Japan's chance to resist turning to the right

After a landslide victory in Japan's election on July 10, the Liberal Democratic Party now has a supermajority in both the Upper and Lower Houses of the Diet. Essentially, there is no longer any effective political opposition in Japan. Prime Minister Shinzo Abe has more power than any leader in decades. Most importantly, his twin supermajorities give him the ability to get constitutional reforms through the legislature and put them to a popular referendum, where they need only a simple majority to pass.

The country therefore stands at a crossroads; the choices Mr Abe makes have the potential to refashion Japan's institutions. Essentially, he faces a binary choice between making Japan a more liberal country or a more illiberal one.

Around the world, liberalism is in retreat. Buffeted by economic stagnation, recession, controversial immigration and shifts in the geopolitical order, countries from China to those in Europe are slowly opting for fewer personal freedoms, less tolerance of minorities and greater government control over the economy. But Japan often bucks international trends and goes its own way. It refrained from embracing free-market orthodoxy in the 1980s, refused to open itself to mass immigration along the lines of European countries, and in the past few years stuck to unconventional monetary easing after other developed countries backed off.  So there's a chance that Japan will again take the road less travelled, and move towards greater freedom even as other countries do the opposite.

Unlike many analysts - and many of Japan's own people - I view the argument over remilitarisation as a distraction. If the notorious Article 9 of Japan's Constitution is revised, the Japanese military will simply change its name from "self-defence forces" to "army". There will be no repeat of imperial expansion or World War II. Whatever increased assertiveness Japan would gain could be used for liberal purposes - defending weaker allies against encroachment by an expansionist China or a bellicose North Korea - rather than for illiberal ones.

A more important question, in both the economic and social realms, will be the role of women. Japan has only small numbers of racial and religious minorities, so the main group that stands to lose from Japanese illiberalism is the female half of the country. If Japan is to have an economic and social underclass, it will be women.

Yet it is precisely on the gender issue that Mr Abe has shown his strongest inclinations towards liberalism. He has relentlessly pushed companies to hire more women, with both rhetoric and real policy. He has expanded government daycare and preferentially awarded government contracts to companies that promote women.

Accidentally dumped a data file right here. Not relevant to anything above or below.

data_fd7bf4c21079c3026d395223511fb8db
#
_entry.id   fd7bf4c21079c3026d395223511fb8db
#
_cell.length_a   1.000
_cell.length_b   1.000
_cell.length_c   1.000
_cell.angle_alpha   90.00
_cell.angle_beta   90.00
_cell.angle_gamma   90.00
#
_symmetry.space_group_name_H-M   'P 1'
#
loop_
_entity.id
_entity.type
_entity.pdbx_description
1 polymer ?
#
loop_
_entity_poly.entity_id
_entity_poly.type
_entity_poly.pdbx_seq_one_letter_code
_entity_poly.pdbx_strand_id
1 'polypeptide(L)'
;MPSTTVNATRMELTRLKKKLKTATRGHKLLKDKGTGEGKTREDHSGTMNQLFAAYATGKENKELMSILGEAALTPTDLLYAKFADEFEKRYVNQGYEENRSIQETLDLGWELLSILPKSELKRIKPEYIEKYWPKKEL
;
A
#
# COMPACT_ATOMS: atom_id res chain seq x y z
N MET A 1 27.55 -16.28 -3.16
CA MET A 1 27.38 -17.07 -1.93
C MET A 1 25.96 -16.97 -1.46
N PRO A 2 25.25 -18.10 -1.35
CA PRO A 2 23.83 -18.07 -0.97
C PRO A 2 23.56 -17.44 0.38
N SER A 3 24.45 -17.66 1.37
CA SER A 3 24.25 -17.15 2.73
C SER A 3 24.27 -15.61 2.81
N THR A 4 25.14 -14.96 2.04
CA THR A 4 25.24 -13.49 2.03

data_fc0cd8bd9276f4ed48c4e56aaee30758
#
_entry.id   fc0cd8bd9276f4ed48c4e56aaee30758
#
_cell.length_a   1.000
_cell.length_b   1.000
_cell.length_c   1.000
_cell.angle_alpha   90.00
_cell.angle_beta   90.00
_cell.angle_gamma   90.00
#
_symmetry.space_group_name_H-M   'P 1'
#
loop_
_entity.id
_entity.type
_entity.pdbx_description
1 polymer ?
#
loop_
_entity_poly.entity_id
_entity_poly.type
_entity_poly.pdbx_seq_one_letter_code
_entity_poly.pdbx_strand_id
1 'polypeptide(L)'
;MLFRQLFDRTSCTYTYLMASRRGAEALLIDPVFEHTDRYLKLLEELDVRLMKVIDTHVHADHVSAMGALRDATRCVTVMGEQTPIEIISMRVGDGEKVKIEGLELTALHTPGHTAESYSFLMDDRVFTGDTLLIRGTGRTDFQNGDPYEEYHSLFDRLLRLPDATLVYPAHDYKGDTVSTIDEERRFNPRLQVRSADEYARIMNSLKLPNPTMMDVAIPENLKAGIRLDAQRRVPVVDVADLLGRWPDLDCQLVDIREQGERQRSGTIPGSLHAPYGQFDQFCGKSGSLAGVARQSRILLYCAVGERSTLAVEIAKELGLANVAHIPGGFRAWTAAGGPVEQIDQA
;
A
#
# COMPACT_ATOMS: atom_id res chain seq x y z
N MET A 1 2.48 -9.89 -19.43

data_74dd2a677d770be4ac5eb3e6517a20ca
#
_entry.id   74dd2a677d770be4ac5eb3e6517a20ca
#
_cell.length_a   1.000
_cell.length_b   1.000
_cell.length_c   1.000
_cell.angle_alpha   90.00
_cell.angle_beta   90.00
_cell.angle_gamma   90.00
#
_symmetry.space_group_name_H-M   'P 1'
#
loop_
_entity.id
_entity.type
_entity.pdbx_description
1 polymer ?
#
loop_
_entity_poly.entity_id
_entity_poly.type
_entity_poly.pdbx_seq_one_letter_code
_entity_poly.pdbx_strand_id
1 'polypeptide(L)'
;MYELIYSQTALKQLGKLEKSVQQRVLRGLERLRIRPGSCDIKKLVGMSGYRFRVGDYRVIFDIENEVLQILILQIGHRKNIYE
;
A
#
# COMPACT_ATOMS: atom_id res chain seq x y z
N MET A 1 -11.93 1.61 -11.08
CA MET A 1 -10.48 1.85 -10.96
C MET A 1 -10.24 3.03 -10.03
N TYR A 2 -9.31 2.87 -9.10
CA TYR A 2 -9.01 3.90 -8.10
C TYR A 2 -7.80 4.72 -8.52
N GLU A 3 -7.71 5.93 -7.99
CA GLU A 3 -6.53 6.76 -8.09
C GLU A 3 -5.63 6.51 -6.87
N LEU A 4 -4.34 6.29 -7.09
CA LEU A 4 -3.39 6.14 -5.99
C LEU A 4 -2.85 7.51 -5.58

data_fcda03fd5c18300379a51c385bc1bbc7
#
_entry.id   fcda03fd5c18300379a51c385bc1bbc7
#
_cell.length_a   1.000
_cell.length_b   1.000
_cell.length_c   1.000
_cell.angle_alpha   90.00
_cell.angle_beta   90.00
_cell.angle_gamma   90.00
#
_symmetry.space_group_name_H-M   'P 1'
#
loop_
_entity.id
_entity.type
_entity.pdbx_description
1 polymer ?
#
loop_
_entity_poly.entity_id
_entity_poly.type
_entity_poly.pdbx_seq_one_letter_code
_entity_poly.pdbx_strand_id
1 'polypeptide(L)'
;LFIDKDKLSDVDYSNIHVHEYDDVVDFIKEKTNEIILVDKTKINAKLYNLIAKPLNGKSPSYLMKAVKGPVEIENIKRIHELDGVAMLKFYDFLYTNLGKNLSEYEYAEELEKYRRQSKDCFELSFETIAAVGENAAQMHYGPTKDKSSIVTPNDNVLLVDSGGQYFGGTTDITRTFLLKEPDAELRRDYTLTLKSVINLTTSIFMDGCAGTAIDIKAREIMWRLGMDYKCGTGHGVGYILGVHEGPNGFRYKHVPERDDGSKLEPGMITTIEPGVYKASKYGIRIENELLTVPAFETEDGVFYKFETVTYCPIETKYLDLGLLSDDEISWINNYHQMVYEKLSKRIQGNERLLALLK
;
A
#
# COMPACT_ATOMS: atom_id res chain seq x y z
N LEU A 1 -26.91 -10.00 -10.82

Under his watch, Japan's women have entered the workforce in record numbers, so that the norm of stay-at-home mums and single breadwinners now is mostly a thing of the past. The new emphasis on company profitability, thanks in part to Mr Abe's new corporate governance code, will also pressure Japanese industry to make better use of female employees - an instance where economic and social liberalism go hand in hand.

When I travel to Japan these days, I see a palpable, generational change in Japan's gender roles, similar to what the United States experienced in the 1980s and 1990s. The Prime Minister is obviously not solely responsible for this shift, but he might be the single most important promoter of women's rights in post-war Japan.

Unfortunately, many of his backers and friends have the exact opposite instincts on this issue. Nippon Kaigi, a traditionalist organisation that counts Mr Abe and many of his Cabinet members and allies as members, seeks to revise the Constitution to emphasise traditional family values. Japanese conservatives also generally favour a return to regimented corporate culture, including lifetime employment, a policy that wouldn't just damage the Japanese push for higher productivity, but also increase the gap between men and women.

But the danger to liberal values goes far beyond gender issues. Nippon Kaigi and Mr Abe's other conservative allies also want to remove much of the liberal language from the Constitution, eliminating guarantees of individual rights in favour of injunctions for the people to follow the government's commands. These revisions would weaken Japan's status as a democracy, and make it a standard-bearer of the new global trend towards illiberalism.

So, Mr Abe faces an epochal choice. By resisting his many illiberal allies and pushing Japan against the global tide, he can follow the historical examples of past elite liberal reformers like the revolutionary Sakamoto Ryoma, who helped write Japan's first modern Constitution in the 1800s, or Mr Abe's predecessor Junichiro Koizumi, who bucked his own party to partially liberalise the economy.

Mr Abe can continue to drive for women's equality, he can nudge corporations towards efficient modern business practices, and he can make sure that the language of individual rights is protected in any constitutional revision.

There is a third option, of course. He could choose to do relatively little, letting his mandate expire without major revisions of the status quo. That would be wasting a once-in-a-century opportunity.

Instead, he should use his power to push Japan towards becoming a freer and more equal society - a beacon to other countries in Asia, and a counterpoint to the troubling backsliders of the West.


A version of this article appeared in the print edition of The Straits Times on July 18, 2016, with the headline 'Japan's chance to resist turning to the right'. Print Edition | Subscribe